What the International Cricket Council (ICC) has been trying to achieve, albeit unsuccessfully, for almost three years, might have been accomplished during the two appeals against Sachin Tendulkar.
On the fourth delivery of the 10th over, bowled by Saeed Ajmal, the Mohali crowd went silent when the off-spinner's appeal was upheld by umpire Ian Gould.
Tendulkar asked for a referral, and when the verdict flashed on the giant screen, the celebration in the stands would have put a smile on the ICC officials' faces, who have been trying in vain to convince the BCCI on the DRS.
It was double joy for the home supporters when off the next ball, the TV umpire again ruled in Tendulkar's favour following a stumping appeal.
Not everyone is enthused
The buzz in the city has been about the semifinal. A loud roar erupted in the stadium as the India openers walked out to bat. Outside, a group of khali-clad policemen, seated on a table at the entrance of the pavilion building, chatted about everything else but cricket.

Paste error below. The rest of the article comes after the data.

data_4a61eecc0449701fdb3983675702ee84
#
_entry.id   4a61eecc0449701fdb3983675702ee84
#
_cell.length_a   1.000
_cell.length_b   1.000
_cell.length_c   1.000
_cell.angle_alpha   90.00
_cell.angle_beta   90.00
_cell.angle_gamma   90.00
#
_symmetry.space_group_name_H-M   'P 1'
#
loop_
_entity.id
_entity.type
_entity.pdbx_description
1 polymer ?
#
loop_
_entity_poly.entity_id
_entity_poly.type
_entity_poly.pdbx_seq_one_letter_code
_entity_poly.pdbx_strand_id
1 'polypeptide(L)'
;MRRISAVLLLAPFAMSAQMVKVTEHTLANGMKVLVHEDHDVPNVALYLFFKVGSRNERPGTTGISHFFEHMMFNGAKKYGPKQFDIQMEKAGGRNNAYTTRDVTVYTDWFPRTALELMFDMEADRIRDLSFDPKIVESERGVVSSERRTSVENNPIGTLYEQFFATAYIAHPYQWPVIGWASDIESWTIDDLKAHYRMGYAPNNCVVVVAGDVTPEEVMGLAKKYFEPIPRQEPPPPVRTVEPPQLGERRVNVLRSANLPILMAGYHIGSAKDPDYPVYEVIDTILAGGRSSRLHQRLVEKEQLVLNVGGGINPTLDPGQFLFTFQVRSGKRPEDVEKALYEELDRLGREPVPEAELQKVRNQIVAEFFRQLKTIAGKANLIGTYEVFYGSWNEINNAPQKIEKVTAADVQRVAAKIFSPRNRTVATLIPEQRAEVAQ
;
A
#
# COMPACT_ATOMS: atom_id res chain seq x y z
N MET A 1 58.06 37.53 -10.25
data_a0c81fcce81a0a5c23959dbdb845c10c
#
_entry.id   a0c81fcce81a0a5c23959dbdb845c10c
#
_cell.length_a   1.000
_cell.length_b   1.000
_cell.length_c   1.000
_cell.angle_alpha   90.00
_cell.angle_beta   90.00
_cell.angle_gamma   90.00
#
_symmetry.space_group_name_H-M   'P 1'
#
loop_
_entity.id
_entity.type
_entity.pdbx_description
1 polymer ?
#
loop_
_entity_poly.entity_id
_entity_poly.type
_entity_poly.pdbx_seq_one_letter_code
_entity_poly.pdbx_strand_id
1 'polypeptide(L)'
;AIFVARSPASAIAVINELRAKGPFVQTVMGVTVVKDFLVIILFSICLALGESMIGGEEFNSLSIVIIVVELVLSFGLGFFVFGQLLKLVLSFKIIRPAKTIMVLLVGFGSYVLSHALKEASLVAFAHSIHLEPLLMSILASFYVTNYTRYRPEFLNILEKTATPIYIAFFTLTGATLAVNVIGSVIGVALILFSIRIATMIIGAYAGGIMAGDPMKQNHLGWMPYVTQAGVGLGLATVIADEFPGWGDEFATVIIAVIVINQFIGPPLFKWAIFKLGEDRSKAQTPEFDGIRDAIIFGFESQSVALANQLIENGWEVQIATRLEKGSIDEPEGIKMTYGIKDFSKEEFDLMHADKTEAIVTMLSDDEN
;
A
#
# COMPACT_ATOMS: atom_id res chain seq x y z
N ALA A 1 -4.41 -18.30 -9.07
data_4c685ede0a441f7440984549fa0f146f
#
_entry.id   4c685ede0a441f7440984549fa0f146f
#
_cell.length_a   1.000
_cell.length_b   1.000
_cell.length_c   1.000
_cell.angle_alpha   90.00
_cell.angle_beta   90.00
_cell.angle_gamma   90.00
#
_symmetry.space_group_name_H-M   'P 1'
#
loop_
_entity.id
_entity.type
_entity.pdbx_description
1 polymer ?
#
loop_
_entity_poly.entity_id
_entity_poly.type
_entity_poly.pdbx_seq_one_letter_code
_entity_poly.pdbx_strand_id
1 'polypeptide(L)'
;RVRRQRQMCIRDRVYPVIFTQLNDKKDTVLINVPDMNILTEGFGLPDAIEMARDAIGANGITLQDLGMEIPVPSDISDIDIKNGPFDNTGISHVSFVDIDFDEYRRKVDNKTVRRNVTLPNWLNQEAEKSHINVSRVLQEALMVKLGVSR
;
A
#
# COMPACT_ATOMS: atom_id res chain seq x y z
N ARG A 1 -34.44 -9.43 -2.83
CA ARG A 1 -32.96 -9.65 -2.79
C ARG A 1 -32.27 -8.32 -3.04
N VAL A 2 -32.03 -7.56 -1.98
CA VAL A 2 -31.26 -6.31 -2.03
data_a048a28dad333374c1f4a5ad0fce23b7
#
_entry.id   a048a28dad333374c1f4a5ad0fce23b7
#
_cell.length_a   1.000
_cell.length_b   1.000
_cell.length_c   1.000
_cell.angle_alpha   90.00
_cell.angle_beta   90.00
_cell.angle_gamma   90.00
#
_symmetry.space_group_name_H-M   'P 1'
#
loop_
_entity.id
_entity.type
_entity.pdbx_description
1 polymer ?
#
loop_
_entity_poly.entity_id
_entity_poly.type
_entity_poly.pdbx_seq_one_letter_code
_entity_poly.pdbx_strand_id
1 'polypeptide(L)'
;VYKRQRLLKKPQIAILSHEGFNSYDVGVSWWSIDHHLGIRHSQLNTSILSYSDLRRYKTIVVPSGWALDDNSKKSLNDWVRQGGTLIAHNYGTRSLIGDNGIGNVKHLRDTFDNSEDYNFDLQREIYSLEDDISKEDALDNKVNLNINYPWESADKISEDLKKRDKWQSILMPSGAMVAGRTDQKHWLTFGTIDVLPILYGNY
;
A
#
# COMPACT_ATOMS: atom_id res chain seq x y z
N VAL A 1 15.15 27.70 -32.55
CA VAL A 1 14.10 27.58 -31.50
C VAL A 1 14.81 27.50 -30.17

Asked why they did not share the excitement, one of them showed a sullen face.
"For us, the sooner the tamasha ends, the better. For the last four days, we have been here from early morning to late evening. The local administration or cricket association hasn't checked whether we got water or food.
"We wish they don't have another match here," he said, and was joined in chorus by his colleagues.
What's your take, Mr Minister?
Being a member of the Pakistan team is not easy. Ahead of the semifinal, their interior minister, Rehman Malik, had warned the players against indulging in match-fixing.
"I gave a warning that there should be no match-fixing. I am keeping a close watch. If any such thing happens, we are going to take action," Malik had told reporters in Karachi.
The minister was present at the Punjab Cricket Association Stadium on Wednesday during the semifinal clash and one wonders what he would have to say as catches were regularly put down by Shahid Afridi's men and some boundaries were let through.